Forest degradation makes Amazon vulnerable to mega-fires
Smoke billows from the Amazon Rainforest. Photo: Dado Galdieri / AP
This year is on track to be the worst on record for forest fires in the Amazon, per the Brazilian government. The fires are doing the most damage in the areas of the forest already hit by human-caused forest degradation, Mongabay reports.
- Distinct from deforestation, forest degradation is the process of felling just the valuable trees in a forest and leaving behind flammable tree limbs and debris, creating a ground zero for wildfires.
- Why it matters: Climate change, deforestation and forest degradation are causing mega-fires that are devastating large swathes of the Amazon rainforest. Carbon emissions from the fires have the capacity to impact climate around the world.
- The Amazon is currently experiencing a prolonged drought — lasting up to four months in some parts — which is contributing to the spread of the fires. And "the dry seasons in Brazil seem to be becoming drier and more frequent," scientist Luiz Aragão told Mongabay.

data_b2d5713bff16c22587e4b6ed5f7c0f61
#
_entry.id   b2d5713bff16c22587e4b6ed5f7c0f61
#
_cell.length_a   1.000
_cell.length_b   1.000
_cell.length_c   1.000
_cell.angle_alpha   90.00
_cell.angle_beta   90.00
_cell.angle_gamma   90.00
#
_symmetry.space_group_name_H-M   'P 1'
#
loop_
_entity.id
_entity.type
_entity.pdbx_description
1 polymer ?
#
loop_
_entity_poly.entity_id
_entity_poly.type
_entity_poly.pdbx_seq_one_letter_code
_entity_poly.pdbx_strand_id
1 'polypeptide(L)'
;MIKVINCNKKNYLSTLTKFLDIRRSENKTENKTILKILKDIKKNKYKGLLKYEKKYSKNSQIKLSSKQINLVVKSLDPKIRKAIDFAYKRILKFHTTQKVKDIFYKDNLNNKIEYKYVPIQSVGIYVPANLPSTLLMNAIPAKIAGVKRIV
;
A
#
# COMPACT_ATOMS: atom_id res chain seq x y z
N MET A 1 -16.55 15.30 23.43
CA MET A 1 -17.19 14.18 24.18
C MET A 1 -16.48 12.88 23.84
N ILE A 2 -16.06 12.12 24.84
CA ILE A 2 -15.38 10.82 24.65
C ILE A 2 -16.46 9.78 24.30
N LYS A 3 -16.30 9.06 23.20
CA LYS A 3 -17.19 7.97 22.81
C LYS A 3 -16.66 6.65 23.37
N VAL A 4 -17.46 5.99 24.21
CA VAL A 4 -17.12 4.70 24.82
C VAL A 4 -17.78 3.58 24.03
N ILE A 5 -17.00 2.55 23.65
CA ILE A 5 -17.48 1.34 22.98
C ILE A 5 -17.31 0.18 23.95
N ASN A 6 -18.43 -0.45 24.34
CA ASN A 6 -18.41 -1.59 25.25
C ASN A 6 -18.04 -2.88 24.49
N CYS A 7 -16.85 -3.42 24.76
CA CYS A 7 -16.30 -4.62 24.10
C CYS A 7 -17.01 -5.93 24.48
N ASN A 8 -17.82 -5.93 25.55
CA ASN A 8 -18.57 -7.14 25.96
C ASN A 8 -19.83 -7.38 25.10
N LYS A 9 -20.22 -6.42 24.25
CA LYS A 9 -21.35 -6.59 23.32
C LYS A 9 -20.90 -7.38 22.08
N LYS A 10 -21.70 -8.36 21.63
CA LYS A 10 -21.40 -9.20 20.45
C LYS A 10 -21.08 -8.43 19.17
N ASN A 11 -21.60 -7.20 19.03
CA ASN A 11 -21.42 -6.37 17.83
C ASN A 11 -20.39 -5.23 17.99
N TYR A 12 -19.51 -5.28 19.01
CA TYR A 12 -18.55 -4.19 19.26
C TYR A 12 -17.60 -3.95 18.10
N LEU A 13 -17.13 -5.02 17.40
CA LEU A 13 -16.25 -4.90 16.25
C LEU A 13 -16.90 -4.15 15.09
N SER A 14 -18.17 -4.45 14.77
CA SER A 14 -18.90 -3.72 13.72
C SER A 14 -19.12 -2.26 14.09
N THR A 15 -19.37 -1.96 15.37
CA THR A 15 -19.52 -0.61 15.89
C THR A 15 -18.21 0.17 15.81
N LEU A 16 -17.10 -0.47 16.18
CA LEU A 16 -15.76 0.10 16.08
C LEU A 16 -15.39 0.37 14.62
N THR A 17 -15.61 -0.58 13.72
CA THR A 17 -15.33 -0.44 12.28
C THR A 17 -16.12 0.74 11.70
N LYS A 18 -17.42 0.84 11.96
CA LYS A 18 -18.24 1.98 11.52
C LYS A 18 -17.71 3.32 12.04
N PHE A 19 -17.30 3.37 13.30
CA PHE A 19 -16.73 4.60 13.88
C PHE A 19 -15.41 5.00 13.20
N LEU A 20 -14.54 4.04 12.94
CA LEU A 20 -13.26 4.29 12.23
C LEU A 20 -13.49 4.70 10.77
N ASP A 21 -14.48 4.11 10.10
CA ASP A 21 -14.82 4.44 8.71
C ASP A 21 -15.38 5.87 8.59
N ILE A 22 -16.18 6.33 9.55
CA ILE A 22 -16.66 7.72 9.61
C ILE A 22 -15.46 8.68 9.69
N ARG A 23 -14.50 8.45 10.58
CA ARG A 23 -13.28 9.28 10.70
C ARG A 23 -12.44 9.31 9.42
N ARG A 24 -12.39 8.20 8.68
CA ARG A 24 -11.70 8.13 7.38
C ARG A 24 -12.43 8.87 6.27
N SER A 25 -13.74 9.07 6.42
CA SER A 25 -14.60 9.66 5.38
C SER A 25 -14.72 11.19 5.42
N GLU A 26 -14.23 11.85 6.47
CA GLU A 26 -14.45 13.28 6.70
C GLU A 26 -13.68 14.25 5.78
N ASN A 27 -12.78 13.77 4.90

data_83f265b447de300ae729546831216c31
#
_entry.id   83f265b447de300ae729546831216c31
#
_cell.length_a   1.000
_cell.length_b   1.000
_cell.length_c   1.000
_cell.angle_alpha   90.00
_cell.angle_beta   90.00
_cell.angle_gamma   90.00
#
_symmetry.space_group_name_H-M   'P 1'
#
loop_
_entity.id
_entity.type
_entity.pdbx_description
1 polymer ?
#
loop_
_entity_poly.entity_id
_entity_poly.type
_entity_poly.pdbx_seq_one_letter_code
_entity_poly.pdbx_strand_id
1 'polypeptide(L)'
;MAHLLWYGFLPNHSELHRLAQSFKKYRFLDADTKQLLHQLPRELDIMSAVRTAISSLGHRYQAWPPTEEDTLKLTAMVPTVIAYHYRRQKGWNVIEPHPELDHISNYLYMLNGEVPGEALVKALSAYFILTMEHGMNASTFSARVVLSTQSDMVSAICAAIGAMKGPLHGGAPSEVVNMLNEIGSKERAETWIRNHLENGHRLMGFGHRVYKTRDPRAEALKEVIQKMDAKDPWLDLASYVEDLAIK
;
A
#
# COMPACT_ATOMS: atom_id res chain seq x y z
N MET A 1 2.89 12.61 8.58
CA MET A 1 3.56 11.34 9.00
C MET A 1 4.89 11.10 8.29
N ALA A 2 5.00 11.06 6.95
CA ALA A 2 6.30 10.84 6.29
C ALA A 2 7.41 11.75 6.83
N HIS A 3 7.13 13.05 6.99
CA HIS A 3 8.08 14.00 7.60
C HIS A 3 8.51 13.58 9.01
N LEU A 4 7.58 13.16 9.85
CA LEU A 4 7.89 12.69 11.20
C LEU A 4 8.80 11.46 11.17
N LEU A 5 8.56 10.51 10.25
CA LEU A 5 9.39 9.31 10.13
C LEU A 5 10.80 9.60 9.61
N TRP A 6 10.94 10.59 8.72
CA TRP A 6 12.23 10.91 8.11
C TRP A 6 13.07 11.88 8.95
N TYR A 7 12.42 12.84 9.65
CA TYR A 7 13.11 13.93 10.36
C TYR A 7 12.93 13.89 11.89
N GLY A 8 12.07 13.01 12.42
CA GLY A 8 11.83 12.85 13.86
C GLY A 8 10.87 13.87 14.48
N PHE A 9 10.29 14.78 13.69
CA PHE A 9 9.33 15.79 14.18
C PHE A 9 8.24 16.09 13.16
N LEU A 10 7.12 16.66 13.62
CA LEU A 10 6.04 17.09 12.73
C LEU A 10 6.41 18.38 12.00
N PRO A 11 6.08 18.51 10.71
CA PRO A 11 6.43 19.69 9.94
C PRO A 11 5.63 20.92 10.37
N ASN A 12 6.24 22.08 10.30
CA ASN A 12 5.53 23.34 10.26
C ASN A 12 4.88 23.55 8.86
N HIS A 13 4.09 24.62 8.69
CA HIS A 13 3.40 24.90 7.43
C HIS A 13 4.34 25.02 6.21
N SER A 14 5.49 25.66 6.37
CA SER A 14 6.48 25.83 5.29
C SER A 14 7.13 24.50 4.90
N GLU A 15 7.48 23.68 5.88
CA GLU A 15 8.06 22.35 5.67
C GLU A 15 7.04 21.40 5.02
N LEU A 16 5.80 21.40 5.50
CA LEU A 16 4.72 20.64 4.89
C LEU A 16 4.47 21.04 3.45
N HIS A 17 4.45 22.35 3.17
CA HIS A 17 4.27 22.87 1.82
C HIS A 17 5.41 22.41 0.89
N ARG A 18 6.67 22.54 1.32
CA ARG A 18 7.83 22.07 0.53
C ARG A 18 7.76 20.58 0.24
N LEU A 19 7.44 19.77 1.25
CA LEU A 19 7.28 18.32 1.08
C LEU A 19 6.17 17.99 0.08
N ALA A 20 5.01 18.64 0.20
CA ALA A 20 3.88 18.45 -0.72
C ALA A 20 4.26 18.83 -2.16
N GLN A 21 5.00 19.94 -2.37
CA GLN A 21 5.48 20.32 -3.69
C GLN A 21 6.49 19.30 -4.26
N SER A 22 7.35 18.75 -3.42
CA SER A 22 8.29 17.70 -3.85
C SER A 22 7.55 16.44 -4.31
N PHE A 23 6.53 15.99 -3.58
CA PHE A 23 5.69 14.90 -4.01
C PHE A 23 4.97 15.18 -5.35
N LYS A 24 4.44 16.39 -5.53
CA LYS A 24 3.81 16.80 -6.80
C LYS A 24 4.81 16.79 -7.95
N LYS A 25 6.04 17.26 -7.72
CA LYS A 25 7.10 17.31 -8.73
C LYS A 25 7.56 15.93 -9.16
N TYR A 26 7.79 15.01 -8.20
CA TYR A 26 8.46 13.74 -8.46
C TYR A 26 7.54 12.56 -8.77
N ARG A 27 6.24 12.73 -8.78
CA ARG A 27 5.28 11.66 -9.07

- As of October 5, 208,278 hot spots have been seen in the region using thermal sensing. Fire brigades lack the manpower and resources to control them.
- Forest degradation has transformed the Amazon from a carbon sink to a carbon source. Meanwhile, the uptick of carbon emissions around the world are contributing to bigger fires globally. The concurrent trends comprise a recipe for more mega-fires, scientists say.
- "If Brazil is to have a chance at controlling the intensity of fires in the Amazon, it needs all countries — including the U.S. — to successfully reduce carbon emissions," Mongabay reports.